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The 2016 presidential election includes at least these three storylines:
1) Democratic Win. Based on four factors: (a) Republicans have carried the popular vote only once in the last six presidential contests (Bush 2004); (b) the GOP could be in for an unwieldy nominating process — and maybe a nominee who doesn’t excite the base; (c) Democrats start the contest with 332 electoral votes in hand — well, “only” 303 if you put razor-thin Florida back in the red column; (d) assuming that nominee is Hillary Clinton, it’s as simple as widening the same gap that saved Barack Obama’s hide in 2012 (a record 20-point divide — +12 for Obama among women; +8 for Romney among men).
2) Republican Win. This is based on the following three factors: (a) with the exceptions of 1988 and 1928, a retiring president results in a new party taking over the White House; (b) in order to win, the Democratic nominee has to cobble together an Obama coalition (professional women, millennials; minorities) that so far has worked for candidates only named . . . Obama; (c) again, if the nominee is Mrs. Clinton, how does someone with nearly a quarter of a century of over-familiarity on the national stage credibly rebrand herself as an agent of change?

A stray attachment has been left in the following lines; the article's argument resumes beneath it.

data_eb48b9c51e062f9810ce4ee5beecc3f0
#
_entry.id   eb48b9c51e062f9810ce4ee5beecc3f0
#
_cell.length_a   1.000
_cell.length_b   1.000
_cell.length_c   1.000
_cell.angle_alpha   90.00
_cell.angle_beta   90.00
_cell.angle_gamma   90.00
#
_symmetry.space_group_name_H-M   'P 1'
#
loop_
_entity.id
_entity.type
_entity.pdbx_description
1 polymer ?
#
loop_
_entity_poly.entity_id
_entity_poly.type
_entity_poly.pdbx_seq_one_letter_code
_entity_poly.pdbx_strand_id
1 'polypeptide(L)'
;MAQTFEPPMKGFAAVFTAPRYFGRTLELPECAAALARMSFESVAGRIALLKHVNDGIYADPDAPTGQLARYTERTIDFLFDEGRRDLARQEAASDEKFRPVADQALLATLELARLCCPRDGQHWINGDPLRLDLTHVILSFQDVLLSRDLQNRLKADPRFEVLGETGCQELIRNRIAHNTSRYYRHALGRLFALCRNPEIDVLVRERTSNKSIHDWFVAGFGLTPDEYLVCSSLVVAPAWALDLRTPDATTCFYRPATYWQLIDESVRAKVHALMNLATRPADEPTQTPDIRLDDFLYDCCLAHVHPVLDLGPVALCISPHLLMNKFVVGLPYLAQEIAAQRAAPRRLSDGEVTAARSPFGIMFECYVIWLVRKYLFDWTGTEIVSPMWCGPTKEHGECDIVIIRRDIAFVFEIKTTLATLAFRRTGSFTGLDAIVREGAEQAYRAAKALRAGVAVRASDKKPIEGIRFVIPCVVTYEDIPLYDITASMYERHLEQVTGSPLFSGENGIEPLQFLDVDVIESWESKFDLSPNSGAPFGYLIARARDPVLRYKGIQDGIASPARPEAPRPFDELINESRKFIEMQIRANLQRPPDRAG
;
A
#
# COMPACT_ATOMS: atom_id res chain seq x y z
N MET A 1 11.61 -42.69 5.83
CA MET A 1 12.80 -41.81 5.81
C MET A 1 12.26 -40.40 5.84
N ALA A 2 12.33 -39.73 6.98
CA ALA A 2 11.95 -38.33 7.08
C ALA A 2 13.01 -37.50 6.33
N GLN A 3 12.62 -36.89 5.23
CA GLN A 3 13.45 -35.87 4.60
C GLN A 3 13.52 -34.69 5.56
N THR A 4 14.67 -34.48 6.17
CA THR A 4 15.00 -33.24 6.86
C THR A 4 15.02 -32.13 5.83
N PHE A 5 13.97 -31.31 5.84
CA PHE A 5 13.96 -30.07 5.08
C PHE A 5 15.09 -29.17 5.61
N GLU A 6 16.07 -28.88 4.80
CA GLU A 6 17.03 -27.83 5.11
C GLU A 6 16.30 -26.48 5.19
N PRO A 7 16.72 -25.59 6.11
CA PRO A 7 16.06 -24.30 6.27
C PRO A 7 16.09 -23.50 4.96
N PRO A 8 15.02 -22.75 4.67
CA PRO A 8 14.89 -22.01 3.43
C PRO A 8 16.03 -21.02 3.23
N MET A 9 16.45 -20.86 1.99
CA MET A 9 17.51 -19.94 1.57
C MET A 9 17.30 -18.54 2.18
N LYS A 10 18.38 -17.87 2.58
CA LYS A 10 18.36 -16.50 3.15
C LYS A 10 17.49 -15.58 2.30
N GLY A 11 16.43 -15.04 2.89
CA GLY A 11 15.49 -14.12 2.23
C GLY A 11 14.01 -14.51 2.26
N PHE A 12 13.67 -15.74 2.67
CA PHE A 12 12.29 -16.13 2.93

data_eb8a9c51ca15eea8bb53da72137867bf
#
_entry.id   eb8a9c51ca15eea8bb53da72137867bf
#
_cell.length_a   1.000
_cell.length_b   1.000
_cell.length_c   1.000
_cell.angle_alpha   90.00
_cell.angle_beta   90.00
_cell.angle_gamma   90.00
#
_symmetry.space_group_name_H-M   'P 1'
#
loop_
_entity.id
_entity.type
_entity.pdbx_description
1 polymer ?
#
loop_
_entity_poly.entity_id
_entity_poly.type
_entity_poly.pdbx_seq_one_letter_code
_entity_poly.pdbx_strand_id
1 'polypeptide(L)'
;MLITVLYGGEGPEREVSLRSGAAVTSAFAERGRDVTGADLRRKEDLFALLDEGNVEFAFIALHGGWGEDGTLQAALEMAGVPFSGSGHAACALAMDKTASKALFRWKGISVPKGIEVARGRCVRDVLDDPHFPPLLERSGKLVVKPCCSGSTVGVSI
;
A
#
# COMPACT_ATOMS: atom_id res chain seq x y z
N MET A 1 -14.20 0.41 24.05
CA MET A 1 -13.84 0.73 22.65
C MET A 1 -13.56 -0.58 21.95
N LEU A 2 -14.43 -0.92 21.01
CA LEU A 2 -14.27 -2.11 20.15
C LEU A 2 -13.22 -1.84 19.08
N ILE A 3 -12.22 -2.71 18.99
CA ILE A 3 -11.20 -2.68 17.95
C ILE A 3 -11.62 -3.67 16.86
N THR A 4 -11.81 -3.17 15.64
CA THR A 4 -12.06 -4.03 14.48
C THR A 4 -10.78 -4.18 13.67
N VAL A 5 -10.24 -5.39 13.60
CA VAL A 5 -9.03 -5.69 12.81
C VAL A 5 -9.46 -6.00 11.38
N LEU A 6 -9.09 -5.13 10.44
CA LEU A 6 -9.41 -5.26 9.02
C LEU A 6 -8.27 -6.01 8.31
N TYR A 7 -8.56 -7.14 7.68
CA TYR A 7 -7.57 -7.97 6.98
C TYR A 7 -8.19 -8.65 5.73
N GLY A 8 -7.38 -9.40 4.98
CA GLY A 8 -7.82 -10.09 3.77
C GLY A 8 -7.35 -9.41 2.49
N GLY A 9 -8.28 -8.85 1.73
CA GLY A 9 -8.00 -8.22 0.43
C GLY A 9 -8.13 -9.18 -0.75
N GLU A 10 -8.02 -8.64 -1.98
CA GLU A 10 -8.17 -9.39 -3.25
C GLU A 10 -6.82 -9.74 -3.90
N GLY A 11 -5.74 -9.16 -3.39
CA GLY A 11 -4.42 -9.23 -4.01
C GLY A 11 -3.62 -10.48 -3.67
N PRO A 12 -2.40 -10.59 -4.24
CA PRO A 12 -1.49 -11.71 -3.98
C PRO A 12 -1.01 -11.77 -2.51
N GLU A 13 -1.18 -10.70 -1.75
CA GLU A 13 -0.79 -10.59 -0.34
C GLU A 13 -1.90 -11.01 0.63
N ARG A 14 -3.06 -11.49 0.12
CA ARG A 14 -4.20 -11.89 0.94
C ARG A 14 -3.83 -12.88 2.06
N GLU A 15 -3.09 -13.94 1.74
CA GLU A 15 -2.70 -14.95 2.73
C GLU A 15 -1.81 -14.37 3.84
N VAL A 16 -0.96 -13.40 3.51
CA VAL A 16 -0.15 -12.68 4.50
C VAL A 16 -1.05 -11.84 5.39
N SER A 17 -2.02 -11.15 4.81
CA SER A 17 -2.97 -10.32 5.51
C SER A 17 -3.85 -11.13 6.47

3) Flip A Coin. Let’s go through recent open-seat presidential elections. Obama won, by a landslide, in 2008. Bush 43 lost the popular vote, yet eked out a narrow electoral win (271-266 — with one of D.C.’s three Gore electors abstaining). Bush 41 won by a landslide in 1988, as did Reagan in 1980. Nixon won by less than 1% in 1968 (the Electoral College was a less dramatic 301-191 (George Wallace getting the other 46)). You know how 1960 turned out. As you can see, no real discernible pattern. Call it in the air: heads or tails.
Meanwhile, there’s this handy article from The National Journal explaining a difference of opinion between the chattering class inside the Beltway (believers in the first scenario — Hillary wins) and political scientists beyond the beltway who think she might be in for a struggle.
How could that be?
1) At present, she’d lose if Alan Abromowitz’s “Time for Change” model holds true. He’s an Emory University political scientist who cooked up the following formula: the incumbent’s approval rating, economic growth in the second quarter of the election year; the number of terms the candidate’s party has held the White House. Using present-day data (that means second-quarter GDP of 2.4% a year from now), Hillary gets just 48.7% of the vote. Here’s more on 2016 from Dr. Abramowitz . . .
2) Helmut Norpoth of Stony Brook University bases his model entirely on White House incumbency. As such, he gives the GOP a 65% chance of winning (word of caution: as the forecast is done a year in advance, it doesn’t take into account election-year x-factors like market downturns or acts of terrorism).
3) The Obama Coalition Giveth . . . and Taketh. Some academicians point to a possible tradeoff in Mrs. Clinton’s vote-gathering. She could gain more support among women (at least one pro-Hillary group says she bumped the women’s vote in 2014). However, she’ll be hard-pressed to maintain the same enthusiasm among minorities that worked wonders for Democrats in 2008 and 2012 — a not-so-trivial matter if, as polls have suggested, she’s already struggling with white voters.